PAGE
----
LSU AgCenter plans crawfish workshops
The LSU AgCenter will host five crawfish meetings in south Louisiana to help producers get ready for the upcoming season.
“Pond management, including water and vegetation management, are among the topics that will be addressed,” said Mark Shirley, LSU AgCenter crawfish specialist.
Shirley and Greg Lutz, also an LSU AgCenter crawfish specialist, will lead the discussions and answer questions.
Lutz said crawfish production is all about creating a healthy aquatic habitat for crawfish to reproduce and grow throughout the season.
“It’s important for farmers to recognize how vegetation and weather factors influence the water quality and in turn affect crawfish survival and growth,” Lutz said. “Other factors also come into play so that each pond is unique. That is why some ponds produce better than others.”
The meetings will be held:
— Sept. 23 at the Jefferson Davis Parish LSU AgCenter extension office in Jennings at 1006 S. Lake Arthur Ave. at 6 p.m.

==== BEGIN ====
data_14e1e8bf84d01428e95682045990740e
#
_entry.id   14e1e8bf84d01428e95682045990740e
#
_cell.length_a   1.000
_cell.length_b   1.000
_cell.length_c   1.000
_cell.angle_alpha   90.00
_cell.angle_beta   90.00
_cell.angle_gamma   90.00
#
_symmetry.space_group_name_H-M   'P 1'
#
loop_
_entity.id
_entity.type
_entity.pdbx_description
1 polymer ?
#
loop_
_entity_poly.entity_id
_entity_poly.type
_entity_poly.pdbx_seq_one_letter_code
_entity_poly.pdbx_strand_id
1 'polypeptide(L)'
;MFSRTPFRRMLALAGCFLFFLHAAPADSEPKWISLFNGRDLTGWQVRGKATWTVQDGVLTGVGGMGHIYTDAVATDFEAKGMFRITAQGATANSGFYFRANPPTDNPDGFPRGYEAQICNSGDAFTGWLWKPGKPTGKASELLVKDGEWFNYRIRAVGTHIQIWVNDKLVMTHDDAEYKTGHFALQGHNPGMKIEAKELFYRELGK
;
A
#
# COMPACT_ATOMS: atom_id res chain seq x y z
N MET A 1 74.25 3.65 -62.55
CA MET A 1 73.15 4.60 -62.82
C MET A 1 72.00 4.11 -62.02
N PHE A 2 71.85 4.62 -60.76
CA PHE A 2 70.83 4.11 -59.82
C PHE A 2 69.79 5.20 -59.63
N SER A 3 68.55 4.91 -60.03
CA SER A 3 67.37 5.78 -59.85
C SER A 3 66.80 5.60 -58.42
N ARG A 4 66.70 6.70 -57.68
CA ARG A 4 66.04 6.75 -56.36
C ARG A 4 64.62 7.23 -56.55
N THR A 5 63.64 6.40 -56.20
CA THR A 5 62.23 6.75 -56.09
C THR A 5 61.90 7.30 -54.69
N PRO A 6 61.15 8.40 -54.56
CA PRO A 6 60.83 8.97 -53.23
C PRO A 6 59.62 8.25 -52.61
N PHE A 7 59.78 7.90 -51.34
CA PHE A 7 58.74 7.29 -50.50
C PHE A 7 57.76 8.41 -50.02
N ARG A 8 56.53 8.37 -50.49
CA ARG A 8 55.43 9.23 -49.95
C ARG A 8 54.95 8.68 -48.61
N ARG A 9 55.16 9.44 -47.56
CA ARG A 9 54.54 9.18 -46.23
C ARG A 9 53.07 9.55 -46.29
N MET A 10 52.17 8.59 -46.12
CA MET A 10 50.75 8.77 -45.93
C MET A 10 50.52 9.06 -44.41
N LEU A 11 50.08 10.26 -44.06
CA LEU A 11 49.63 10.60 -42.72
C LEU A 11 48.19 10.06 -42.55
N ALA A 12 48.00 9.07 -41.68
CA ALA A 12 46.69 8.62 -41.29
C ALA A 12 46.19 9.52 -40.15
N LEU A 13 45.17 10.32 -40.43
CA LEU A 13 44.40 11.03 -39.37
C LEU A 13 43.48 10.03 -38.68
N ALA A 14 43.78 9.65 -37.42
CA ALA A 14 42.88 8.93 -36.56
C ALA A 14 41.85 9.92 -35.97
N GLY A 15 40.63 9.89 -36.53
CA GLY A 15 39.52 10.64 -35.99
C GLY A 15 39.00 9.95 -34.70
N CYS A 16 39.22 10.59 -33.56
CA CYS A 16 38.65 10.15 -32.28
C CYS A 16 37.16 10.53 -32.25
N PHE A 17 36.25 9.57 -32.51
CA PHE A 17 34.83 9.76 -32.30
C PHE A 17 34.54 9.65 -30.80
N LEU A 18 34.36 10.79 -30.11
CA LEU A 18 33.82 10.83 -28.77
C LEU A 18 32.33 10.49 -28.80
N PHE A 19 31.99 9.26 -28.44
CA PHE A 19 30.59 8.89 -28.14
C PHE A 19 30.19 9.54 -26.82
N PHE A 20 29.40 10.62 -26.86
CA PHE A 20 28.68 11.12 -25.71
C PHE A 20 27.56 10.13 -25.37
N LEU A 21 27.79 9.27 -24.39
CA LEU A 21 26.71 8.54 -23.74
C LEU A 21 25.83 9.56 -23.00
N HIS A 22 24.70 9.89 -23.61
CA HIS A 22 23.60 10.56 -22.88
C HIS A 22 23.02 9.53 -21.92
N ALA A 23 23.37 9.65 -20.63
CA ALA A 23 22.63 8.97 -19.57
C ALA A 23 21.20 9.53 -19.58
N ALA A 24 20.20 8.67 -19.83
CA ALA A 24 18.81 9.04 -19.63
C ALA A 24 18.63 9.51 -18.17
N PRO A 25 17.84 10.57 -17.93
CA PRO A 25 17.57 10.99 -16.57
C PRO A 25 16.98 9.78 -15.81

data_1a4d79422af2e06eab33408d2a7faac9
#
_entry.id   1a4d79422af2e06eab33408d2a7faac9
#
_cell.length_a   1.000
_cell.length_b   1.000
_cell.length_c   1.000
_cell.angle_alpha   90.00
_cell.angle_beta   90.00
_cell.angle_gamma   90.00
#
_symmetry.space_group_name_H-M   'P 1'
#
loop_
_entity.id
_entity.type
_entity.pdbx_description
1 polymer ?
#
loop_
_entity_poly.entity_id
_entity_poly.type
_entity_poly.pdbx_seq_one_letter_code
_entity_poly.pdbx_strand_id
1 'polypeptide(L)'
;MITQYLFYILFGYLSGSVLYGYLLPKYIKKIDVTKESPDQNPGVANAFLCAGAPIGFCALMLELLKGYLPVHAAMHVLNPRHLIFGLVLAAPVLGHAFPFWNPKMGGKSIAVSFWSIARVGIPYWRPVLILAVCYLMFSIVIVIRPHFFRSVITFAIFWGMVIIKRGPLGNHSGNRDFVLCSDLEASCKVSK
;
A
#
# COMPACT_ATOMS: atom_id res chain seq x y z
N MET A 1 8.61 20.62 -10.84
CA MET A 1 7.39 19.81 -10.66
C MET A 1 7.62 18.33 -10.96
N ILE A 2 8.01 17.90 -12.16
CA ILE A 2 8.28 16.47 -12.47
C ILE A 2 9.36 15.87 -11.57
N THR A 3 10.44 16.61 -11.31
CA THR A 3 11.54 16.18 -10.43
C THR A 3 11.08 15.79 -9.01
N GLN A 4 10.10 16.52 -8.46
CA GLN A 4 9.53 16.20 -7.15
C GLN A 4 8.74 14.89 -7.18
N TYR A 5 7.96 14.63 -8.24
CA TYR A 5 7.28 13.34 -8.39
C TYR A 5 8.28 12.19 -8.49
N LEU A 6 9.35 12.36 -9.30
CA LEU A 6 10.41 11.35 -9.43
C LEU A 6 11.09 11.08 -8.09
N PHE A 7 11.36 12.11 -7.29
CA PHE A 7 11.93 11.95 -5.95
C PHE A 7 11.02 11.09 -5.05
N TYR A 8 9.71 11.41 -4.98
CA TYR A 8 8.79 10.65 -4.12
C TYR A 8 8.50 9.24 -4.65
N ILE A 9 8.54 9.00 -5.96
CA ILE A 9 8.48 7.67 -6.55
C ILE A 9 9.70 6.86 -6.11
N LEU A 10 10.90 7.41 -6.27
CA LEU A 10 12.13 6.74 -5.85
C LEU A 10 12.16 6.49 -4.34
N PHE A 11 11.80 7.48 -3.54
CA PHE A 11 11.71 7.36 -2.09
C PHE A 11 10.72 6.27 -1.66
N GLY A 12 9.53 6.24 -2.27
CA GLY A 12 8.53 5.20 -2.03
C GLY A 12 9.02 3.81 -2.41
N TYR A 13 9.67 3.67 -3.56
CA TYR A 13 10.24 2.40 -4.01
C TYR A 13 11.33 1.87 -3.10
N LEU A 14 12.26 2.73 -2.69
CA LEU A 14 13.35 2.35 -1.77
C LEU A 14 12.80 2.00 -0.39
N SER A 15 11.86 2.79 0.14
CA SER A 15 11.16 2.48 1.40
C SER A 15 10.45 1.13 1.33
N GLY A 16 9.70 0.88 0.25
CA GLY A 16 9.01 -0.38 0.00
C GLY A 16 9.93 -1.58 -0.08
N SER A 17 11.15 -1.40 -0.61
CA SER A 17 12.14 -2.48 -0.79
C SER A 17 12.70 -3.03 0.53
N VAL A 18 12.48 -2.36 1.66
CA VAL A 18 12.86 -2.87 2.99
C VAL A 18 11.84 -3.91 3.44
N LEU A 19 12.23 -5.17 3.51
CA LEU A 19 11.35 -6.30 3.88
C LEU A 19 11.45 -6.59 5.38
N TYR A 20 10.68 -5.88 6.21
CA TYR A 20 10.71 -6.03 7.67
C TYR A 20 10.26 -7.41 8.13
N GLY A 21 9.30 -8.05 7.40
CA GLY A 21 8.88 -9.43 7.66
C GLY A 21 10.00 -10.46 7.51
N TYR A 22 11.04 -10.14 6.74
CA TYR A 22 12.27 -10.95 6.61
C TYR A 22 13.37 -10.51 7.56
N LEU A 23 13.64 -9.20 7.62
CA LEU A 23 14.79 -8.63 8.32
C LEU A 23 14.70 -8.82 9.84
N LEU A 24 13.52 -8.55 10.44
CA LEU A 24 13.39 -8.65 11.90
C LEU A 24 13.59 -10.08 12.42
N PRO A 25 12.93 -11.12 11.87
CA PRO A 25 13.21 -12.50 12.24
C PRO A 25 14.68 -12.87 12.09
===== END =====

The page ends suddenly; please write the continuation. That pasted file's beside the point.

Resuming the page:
— Sept. 25 at the Acadia Parish LSU AgCenter extension office in Crowley at 157 Cherokee Drive at 6 p.m.
— Oct. 1 at the Evangeline Parish LSU AgCenter extension office in Ville Platte at 230 Court St. at 6 p.m.
— Oct. 2 at the Vermilion Parish LSU AgCenter extension office in Abbeville at 1105 W. Port St. at 6 p.m.
— Oct. 3 at the Lafourche Parish LSU AgCenter extension office in Raceland at 115 Texas St. at 6 p.m.
Another topic to be discussed will be how second cropping rice affects crawfish yields.
“Rice farmers will sometimes harvest a second crop of rice in late October and then reflood the field for crawfish production. Usually, this practice results in lower overall crawfish production and a late-season crop,” Shirley said.
Two demonstration ponds have been established at the AgCenter H. Rouse Caffey Rice Research Station in Crowley to show the effect of second cropping, Shirley said.
The rice in both fields was harvested in early September. The ratoon crop in one field will be harvested in late October. The rice in the other field will be left for crawfish forage.
Vegetation, water quality and crawfish production will be monitored throughout the season to demonstrate the difference in management practices, he said.